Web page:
Interacting with the NPCs in Tibia was a rather unique experience. In a style that was archaic even considering when Tibia was created, you’d actually have to type out series of commands like an old text adventure game. “Hi”, “Sell 5 maces”, “Yes”, “Bye”. As only one player was able to talk to an NPC at a time people could sometimes be seen queuing up in shops impatiently telling the person in front of them to hurry up. A long time later the game was patched to make it more menu-based and so that players could each have their own private chat with an NPC. This admittedly got rid of a couple of fairly big problems, but I still preferred seeing people happily selling off their loot to talkative blacksmiths. In fact even the spells required you to speak an incantation, fortunately you could map dialogue to hotkeys to perform them quickly, but actually having to have your character speak the spell out loud was another little part of what made that game very individual.

Some houses in the current version.

The majority of buildings in the games weren’t shops though and to this day the feature I saw in Tibia that I’d most like to see elsewhere is that every building in that world had an interior and that almost every one of the rooms within was in some fashion functioning or accessible. You had buildings which offered goods and services, you had buildings which existed to create a better sense of a real world like the castle or beer hall, but all the houses in the game were actually someone’s house. Bidding for houses was fierce and rightly so, it was the opportunity to literally own a little portion of the world. Much to my disappointment though, people usually never decorated their houses, at least not in the traditional sense of decorating. For most people they functioned primarily as galleries to show off their most prized items and so houses were almost all a mess of valuable trinkets and rare armour scattered across every spare floor tile of the house.

The Community

While I was happy with most things in the world of Tibia and even surprised myself with how much progress I was able to make, not everything went as I would have planned it. Certainly the harshest lesson that Tibia taught me was that many people in MMOs and on the internet in general aren’t friendly and can’t be trusted. In fact one of the worst experiences I’ve ever had in a game involved another player tricking a naive young me, using an exploit in the game which I didn’t know existed to steal all the equipment I’d spent hours acquiring. I learned from that mistake though, and made sure nothing like that would happen again. Eventually I got new, better armour and was amused at a lot of the subsequent downright stupid attempts that people came up with to try and trick me into giving them my hard-earned items. One particular trick that a tragic number of people succumbed to was people telling them that they possessed a hack which could clone items in their inventory and so fooled others into handing over their valuables.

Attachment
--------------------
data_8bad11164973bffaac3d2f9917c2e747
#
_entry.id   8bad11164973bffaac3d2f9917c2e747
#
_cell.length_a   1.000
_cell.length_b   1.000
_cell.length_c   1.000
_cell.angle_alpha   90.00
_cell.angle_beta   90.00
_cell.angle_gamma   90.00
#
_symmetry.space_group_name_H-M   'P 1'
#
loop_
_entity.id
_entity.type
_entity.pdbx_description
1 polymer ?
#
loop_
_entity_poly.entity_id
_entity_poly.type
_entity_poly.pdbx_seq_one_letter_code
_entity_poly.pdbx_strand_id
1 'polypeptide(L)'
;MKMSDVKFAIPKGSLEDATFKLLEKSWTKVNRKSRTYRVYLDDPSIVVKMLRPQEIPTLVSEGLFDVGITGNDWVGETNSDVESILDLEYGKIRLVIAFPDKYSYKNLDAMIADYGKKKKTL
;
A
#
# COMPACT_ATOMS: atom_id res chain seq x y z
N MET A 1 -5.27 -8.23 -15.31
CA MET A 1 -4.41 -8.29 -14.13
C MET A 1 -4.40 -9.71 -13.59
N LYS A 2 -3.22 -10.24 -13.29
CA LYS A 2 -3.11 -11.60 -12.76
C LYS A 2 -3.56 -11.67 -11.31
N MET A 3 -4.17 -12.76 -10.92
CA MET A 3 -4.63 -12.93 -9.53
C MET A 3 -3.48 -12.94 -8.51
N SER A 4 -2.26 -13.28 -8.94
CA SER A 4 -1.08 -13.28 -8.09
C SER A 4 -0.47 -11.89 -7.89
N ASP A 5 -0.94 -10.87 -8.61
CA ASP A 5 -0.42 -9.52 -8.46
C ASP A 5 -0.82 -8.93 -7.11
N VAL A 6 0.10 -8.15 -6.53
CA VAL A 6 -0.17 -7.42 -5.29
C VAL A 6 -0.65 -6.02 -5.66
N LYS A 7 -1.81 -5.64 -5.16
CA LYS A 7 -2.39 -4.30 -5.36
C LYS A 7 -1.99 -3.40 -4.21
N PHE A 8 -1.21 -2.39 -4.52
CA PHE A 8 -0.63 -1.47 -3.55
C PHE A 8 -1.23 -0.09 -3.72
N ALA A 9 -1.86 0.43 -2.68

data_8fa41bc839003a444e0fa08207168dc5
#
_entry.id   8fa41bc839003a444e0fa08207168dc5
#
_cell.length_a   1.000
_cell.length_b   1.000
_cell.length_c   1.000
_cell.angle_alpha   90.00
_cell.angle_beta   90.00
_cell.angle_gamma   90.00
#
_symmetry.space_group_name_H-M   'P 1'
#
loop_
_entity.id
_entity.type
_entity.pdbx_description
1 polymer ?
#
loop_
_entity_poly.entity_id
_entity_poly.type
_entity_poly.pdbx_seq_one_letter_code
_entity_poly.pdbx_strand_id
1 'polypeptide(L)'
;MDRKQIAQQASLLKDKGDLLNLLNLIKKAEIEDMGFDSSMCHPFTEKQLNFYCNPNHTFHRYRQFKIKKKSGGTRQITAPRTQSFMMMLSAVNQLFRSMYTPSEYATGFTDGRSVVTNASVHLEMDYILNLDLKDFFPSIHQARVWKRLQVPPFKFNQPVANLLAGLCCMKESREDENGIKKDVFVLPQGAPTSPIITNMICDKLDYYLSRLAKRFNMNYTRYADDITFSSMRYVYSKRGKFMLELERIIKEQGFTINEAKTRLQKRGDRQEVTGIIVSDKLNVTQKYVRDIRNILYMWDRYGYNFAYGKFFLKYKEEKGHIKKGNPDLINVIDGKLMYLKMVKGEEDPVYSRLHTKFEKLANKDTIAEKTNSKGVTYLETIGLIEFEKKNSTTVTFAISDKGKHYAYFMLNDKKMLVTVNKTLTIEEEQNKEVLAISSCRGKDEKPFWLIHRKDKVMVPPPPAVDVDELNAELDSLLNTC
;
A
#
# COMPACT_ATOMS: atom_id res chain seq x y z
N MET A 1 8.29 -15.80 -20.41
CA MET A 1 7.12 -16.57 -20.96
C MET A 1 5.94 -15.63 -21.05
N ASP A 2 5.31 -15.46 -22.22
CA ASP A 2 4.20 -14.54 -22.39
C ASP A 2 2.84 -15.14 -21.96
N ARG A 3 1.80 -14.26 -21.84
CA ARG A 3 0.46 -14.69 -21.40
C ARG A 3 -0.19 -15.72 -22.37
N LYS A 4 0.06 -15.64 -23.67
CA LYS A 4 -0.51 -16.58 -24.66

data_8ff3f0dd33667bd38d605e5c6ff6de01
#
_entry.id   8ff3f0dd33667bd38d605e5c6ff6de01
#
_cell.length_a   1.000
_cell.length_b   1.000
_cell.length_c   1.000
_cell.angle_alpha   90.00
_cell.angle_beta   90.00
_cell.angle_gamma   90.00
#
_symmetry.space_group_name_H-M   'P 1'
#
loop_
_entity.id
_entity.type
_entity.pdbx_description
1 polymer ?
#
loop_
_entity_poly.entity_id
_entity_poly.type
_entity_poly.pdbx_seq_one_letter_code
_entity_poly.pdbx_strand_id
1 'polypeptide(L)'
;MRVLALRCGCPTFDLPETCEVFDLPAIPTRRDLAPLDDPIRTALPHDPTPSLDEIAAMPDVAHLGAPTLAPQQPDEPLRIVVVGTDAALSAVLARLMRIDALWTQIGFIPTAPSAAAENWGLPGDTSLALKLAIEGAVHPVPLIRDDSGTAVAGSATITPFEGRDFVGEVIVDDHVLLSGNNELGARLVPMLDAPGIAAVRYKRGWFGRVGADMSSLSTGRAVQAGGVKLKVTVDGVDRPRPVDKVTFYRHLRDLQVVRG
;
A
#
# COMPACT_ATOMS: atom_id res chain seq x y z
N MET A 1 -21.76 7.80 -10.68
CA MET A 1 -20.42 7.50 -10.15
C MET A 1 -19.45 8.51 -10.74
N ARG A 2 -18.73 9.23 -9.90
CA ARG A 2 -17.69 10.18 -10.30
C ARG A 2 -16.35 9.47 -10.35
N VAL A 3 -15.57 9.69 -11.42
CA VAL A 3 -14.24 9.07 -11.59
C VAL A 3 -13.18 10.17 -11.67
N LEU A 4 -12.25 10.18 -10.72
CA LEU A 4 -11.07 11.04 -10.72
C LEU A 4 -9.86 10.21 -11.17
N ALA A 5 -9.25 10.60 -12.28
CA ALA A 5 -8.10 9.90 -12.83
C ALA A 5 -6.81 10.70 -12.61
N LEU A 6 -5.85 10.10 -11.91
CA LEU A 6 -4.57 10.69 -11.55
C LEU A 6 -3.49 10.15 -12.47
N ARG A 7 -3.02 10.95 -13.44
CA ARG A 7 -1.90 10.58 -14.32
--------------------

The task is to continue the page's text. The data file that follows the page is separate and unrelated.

An in-game cathedral.

Another of the more interesting problems that the less likeable players of the game caused was that they would surround players who were away from their keyboards with large quantities of furniture, making it impossible for them to move or push any of the furniture aside. In this position all a player could do was log out and wait for the furniture to reappear at its original position after the daily server reset. This trapping actually became such a big problem that after years of this happening, the developers patched the game so that furniture could be destroyed, leaving piles of broken wood behind. Much to my disappointment this meant that for a long while, most of the accessible buildings were no longer filled with tables, chairs and other little details which endeared me to the world to begin with, but were now littered with piles upon piles of ugly broken wood.